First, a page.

“The Money Tree” Loud, aggressive, and about as subtle as a kick to the face, the first of two albums released by the Sacramento band this year features them channeling the spirit of 2 Live Crew on “I’ve Seen Footage” and dreaming of beating up cops on the glitch-happy “Hustle Bones.” It’s also unrepentantly awesome.
“Control System” This quietly brilliant sophomore release from the Carson, Calif., rapper is nothing less than staggering at times; his pointed stances on relationships (“Double Standards”) and government conspiracies (“Terrorist Threats,” with Danny Brown) are highlights, but best is the staggering confessional cut “Book of Soul.”
“Reloaded” As brutal and single-minded as his namesake, Long Island’s Roc Marciano channels the vividly detailed crime-soaked lyricism of New York forefathers Kool G Rap and Prodigy throughout his cinematic second album, filled with dusty drums and minimalist jazz and psych rock loops (see the Q-Tip produced “Thread Count”).
“Good Kid, M.A.A.D. City” Expectations were justifiably high for the major label debut of Dr. Dre’s Compton-born protege, but few could have predicted something this brilliant: billed as a “short film,” GKMC is a rewarding, absorbing listen with rich characters and story, as the titular kid’s survival struggle unfolds over stellar production.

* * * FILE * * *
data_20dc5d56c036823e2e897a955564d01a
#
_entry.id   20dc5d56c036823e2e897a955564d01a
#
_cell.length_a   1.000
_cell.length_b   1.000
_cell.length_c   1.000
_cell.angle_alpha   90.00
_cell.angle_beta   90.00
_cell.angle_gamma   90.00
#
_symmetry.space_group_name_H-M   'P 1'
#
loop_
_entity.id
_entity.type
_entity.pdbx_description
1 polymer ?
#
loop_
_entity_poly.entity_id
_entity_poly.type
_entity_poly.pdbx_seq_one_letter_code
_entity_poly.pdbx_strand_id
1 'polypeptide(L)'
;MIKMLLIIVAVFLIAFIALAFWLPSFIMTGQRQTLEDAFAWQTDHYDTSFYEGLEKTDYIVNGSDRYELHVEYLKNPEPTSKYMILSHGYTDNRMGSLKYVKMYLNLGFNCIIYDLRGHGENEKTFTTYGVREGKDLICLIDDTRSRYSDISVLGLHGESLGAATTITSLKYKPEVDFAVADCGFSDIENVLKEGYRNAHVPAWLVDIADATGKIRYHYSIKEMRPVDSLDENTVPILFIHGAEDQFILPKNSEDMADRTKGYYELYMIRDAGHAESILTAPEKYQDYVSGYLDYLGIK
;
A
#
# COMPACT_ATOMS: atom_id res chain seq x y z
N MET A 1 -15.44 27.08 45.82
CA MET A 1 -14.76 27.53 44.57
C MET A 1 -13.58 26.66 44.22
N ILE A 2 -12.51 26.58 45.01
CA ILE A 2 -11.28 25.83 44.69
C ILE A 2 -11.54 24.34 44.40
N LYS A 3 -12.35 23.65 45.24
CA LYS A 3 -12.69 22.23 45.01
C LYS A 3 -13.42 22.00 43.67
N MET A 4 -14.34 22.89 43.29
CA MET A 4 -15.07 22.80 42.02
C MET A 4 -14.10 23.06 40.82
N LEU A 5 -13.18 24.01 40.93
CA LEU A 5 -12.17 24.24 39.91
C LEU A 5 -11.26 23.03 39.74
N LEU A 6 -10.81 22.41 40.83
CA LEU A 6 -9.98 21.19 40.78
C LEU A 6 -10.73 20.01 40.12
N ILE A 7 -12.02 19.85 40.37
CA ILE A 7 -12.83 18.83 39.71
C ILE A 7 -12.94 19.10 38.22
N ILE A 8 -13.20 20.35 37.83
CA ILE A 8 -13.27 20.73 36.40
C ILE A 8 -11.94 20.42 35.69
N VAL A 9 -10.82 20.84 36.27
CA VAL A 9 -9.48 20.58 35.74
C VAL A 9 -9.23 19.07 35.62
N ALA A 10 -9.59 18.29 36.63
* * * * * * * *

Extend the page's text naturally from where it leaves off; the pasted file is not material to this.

“R.A.P. Music” When finally paired with the right producer (El-P), Atlanta’s Killer Mike is given a real shot at fulfilling his potential on a full-length project, and he doesn’t miss his chance. Brimming with confidence, Mike stomps through 12 potent tracks of story raps (“JoJo’s Chillin”), political fire and brimstone (“Reagan”), and the testimonial title track.
“Life Is Good” Post-divorce Nas isn’t just hip-hop’s reigning premier lyricist — he’s happy too, which translates into his most focused and inviting album ever. He eases into his various roles as street narrator (“Loco-Motive”), wise elder (“Daughters”), and purebred emcee (“Nasty”) like someone with another 20 years left in him, assuming he continues using beats like these.
“Russian Roulette” If there’s a niche market for instrumental hip-hop opuses based on “Rocky IV” and Soviet-era Euro prog-rock, Alchemist has found it not a moment too soon. A pastiche of lo-fi samples and nods to ’80s pop culture make this 30-track suite greater than the sum of its parts.
Action Bronson & Party SupplieS
“Blue Chips” New York rap’s salvation won’t come in the form of any grand statement, but in a lot more small ones like this ludicrously fun record from Queens chef-cum-rapper Action Bronson and producer Party Supplies. Hastily assembled from found YouTube samples and single takes on a bad mike, it’s lowbrow brilliance.
“Until the Quiet Comes” The LA-based producer has spent the last few years wowing critics with his talent for heavily textured and nuanced beats, but his fourth album disposes of the indulgent flourishes in favor of a more expressive approach on cuts like the title track and “All the Secrets.”
“Cancer 4 Cure” The former Company Flow rapper/producer’s third album doesn’t share Nas’s sentiments: El-P is at his best when openly grappling with his various issues, which he gladly fleshes out in detail over some his best production in years. “Full Retard” pounds like a cheap beer blackout, but so does “The Jig Is Up,” with pathos thrown in for good measure.
“Adieu or Die” An appropriately trippy journey through the Beach Boys discography, Will C’s sample-based instrumental album approaches the material with deep respect and reverence that result in some knockout moments (“Dialation”) but still with a warm wit amongst the madness.